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PRINTED AND PUBLISHED BY J. & J. HARPER,

NO. 82 CLIFF-STREET,
AND SOLD BY THE PRINCIPAL BOOKSELLERS THROUGHOUT

THE UNITED STATES.

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PREFACE.

THE Editor of this little volume (for he presumes not to write Author) has been induced to bring into one connected view what has hitherto appeared only in detached fragments (and some of these not generally accessible)—the historical narrative of an event which deeply interested the public at the time of its occurrence, and from which the naval service in particular, in all its ranks, may still draw instructive and useful les

sons.

The story in itself is replete with interest. We are taught by The Book of sacred history, that the disobedience of our first parents entailed on our globe of earth a sinful and a suffering race : in our time there has sprung up from the most abandoned of this sinful family-from pirates, mutineers, and murderers—a little society which, under the precepts of that sacred volume, is characterized by religion, morality, and innocence. The discovery of this happy people, as unexpected as it was accidental, and all that regards their condition and history, partake so much of the romantic, as to render the story not ill adapted for an epic poem. Lord Byron, indeed, has partially treated the subject; but by blending two incongruous stories, and leaving both of them imperfect, and by mixing up fact with fiction, has been less felicitous than usual ;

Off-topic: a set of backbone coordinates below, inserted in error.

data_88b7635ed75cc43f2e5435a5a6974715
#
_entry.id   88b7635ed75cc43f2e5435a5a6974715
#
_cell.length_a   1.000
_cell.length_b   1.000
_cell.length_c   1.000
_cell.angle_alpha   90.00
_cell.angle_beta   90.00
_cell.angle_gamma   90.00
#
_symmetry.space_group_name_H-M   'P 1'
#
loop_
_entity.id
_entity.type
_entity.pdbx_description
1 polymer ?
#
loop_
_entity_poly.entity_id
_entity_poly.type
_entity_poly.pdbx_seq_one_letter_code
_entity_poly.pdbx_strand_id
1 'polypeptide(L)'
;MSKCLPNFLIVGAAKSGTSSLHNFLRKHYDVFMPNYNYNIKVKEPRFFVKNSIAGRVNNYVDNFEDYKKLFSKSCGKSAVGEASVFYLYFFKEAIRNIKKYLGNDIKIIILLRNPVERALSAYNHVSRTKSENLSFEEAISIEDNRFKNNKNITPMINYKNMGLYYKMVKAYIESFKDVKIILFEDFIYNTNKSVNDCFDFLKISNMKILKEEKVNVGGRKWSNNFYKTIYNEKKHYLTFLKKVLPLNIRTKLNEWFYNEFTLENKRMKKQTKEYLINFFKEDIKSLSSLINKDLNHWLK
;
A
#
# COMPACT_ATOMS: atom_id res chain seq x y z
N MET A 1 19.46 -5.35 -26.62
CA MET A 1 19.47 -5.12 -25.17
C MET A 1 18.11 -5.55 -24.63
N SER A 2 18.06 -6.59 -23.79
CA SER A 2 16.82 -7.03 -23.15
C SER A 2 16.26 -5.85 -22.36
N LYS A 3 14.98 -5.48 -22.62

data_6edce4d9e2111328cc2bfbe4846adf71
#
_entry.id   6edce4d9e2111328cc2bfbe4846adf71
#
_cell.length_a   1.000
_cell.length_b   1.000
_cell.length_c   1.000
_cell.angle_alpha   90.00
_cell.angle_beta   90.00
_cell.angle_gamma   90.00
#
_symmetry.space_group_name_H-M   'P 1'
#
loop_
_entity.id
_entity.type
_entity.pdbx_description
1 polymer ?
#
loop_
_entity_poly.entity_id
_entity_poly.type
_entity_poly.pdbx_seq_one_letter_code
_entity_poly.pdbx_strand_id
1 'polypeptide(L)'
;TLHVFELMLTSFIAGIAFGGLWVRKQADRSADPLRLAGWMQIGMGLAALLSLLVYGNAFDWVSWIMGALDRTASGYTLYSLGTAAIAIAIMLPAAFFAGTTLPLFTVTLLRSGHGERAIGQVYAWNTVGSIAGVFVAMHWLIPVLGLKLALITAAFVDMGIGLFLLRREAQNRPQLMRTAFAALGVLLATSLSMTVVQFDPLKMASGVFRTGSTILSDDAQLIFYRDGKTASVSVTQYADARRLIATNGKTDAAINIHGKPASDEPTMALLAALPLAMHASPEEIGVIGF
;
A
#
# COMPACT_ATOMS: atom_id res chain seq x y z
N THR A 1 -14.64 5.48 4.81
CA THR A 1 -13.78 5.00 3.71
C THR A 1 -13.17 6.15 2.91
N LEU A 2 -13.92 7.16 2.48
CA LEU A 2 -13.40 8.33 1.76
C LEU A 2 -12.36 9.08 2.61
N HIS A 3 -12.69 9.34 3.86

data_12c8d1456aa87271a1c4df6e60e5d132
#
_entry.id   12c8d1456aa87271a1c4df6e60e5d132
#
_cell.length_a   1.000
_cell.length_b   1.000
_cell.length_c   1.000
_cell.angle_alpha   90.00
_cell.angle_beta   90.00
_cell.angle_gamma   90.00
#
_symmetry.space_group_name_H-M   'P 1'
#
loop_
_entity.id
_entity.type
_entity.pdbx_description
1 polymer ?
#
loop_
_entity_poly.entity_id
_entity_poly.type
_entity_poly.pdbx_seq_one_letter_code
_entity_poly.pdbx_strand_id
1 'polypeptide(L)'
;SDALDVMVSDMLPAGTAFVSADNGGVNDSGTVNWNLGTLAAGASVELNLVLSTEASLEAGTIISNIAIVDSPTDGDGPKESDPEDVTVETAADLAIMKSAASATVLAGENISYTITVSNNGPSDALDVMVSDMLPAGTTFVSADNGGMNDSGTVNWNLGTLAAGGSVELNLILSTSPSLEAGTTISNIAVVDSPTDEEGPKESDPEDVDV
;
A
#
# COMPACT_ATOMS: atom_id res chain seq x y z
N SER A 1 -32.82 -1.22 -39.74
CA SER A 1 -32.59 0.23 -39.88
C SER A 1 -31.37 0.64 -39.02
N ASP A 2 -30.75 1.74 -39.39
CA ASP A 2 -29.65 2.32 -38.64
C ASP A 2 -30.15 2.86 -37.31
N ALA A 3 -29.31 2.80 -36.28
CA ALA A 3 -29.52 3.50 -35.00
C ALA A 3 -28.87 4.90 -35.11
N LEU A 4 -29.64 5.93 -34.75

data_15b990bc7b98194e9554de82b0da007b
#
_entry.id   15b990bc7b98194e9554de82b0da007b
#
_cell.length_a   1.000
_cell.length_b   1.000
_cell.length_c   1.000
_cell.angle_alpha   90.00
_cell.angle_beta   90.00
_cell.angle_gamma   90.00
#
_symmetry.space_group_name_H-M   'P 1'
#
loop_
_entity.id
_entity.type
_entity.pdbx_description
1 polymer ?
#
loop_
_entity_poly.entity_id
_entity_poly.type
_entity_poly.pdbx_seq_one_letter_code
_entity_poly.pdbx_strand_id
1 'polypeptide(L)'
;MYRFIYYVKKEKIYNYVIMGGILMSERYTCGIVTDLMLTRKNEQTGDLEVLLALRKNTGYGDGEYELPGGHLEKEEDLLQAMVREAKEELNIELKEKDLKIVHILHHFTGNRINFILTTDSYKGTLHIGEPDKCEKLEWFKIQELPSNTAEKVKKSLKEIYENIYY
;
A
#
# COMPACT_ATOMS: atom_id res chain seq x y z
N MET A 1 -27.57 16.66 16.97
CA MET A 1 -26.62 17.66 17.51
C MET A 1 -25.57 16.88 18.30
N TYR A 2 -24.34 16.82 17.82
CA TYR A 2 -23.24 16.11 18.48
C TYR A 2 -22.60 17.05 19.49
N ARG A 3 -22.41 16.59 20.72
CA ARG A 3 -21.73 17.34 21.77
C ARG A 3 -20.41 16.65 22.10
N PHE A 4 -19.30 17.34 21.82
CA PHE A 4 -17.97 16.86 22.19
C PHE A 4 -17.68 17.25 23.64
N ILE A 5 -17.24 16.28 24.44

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THE

EVENTFUL HISTORY

OF THE

MUTINY OF THE BOUNTY.

CHAPTER I.

OTAHEITE.

“The gentle Island, and the genial soil,
The friendly hearts, the feasts without a toil,
The courteous manners, but from nature caught,
The wealth unhoarded, and the love unbought,

*
The bread-tree, which, without the ploughshare, yields
The unreap'd harvest of unfurrow'd fields,
And bakes its unadulterated loaves
Without a furnace in unpurchas'd groves,
And fings off famine from its fertile breast,
A priceless market for the gathering guest ;-
These," &c.

BYRON.

At a very

The reign of George III. will be distinguished in history by the great extension and improvement which geographical knowledge received under the immediate auspices of this sovereign. early period after his accession to the throne of these realms, expeditions of discovery were undertaken,“ not,” as Dr. Hawkesworth observes, “with a view to the acquisition of treasure, or the extent of dominion, but for the improvement of commerce, and the increase and diffusion of knowledge.” This excellent monarch was himself no mean proficient in the science of geography; and it may be doubted if any one of his subjects, at the period alluded to,

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